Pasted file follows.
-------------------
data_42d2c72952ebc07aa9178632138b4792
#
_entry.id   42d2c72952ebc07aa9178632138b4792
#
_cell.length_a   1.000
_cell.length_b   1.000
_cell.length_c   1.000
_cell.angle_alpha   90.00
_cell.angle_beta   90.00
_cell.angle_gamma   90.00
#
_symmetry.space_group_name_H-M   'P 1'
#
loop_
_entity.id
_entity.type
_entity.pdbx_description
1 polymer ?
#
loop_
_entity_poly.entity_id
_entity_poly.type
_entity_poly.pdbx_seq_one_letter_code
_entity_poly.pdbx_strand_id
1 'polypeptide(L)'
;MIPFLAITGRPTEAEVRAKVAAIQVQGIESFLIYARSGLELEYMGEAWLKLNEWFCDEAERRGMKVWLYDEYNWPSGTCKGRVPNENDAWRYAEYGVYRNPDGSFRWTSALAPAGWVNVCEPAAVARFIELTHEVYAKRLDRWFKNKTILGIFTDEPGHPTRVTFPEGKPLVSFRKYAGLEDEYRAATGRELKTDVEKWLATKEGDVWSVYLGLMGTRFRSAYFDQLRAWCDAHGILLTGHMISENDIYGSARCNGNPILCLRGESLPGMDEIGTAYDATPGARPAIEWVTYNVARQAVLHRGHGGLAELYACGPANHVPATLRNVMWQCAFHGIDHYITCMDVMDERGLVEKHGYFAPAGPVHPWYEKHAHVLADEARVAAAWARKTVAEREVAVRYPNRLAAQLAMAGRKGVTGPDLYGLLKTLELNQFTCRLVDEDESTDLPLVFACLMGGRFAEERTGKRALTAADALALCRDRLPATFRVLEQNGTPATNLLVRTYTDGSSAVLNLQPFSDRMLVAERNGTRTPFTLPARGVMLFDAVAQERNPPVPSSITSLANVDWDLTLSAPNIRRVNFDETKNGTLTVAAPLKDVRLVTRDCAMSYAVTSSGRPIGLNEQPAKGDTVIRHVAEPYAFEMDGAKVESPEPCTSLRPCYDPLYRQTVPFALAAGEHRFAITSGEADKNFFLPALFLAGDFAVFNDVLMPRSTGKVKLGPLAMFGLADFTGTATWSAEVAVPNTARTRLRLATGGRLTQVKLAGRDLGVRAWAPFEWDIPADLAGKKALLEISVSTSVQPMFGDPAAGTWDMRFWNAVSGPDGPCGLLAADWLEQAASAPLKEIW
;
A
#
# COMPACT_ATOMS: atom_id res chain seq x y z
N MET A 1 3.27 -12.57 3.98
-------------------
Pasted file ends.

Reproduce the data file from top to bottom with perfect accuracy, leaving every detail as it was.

data_42d2c72952ebc07aa9178632138b4792
#
_entry.id   42d2c72952ebc07aa9178632138b4792
#
_cell.length_a   1.000
_cell.length_b   1.000
_cell.length_c   1.000
_cell.angle_alpha   90.00
_cell.angle_beta   90.00
_cell.angle_gamma   90.00
#
_symmetry.space_group_name_H-M   'P 1'
#
loop_
_entity.id
_entity.type
_entity.pdbx_description
1 polymer ?
#
loop_
_entity_poly.entity_id
_entity_poly.type
_entity_poly.pdbx_seq_one_letter_code
_entity_poly.pdbx_strand_id
1 'polypeptide(L)'
;MIPFLAITGRPTEAEVRAKVAAIQVQGIESFLIYARSGLELEYMGEAWLKLNEWFCDEAERRGMKVWLYDEYNWPSGTCKGRVPNENDAWRYAEYGVYRNPDGSFRWTSALAPAGWVNVCEPAAVARFIELTHEVYAKRLDRWFKNKTILGIFTDEPGHPTRVTFPEGKPLVSFRKYAGLEDEYRAATGRELKTDVEKWLATKEGDVWSVYLGLMGTRFRSAYFDQLRAWCDAHGILLTGHMISENDIYGSARCNGNPILCLRGESLPGMDEIGTAYDATPGARPAIEWVTYNVARQAVLHRGHGGLAELYACGPANHVPATLRNVMWQCAFHGIDHYITCMDVMDERGLVEKHGYFAPAGPVHPWYEKHAHVLADEARVAAAWARKTVAEREVAVRYPNRLAAQLAMAGRKGVTGPDLYGLLKTLELNQFTCRLVDEDESTDLPLVFACLMGGRFAEERTGKRALTAADALALCRDRLPATFRVLEQNGTPATNLLVRTYTDGSSAVLNLQPFSDRMLVAERNGTRTPFTLPARGVMLFDAVAQERNPPVPSSITSLANVDWDLTLSAPNIRRVNFDETKNGTLTVAAPLKDVRLVTRDCAMSYAVTSSGRPIGLNEQPAKGDTVIRHVAEPYAFEMDGAKVESPEPCTSLRPCYDPLYRQTVPFALAAGEHRFAITSGEADKNFFLPALFLAGDFAVFNDVLMPRSTGKVKLGPLAMFGLADFTGTATWSAEVAVPNTARTRLRLATGGRLTQVKLAGRDLGVRAWAPFEWDIPADLAGKKALLEISVSTSVQPMFGDPAAGTWDMRFWNAVSGPDGPCGLLAADWLEQAASAPLKEIW
;
A
#
# COMPACT_ATOMS: atom_id res chain seq x y z
N MET A 1 3.27 -12.57 3.98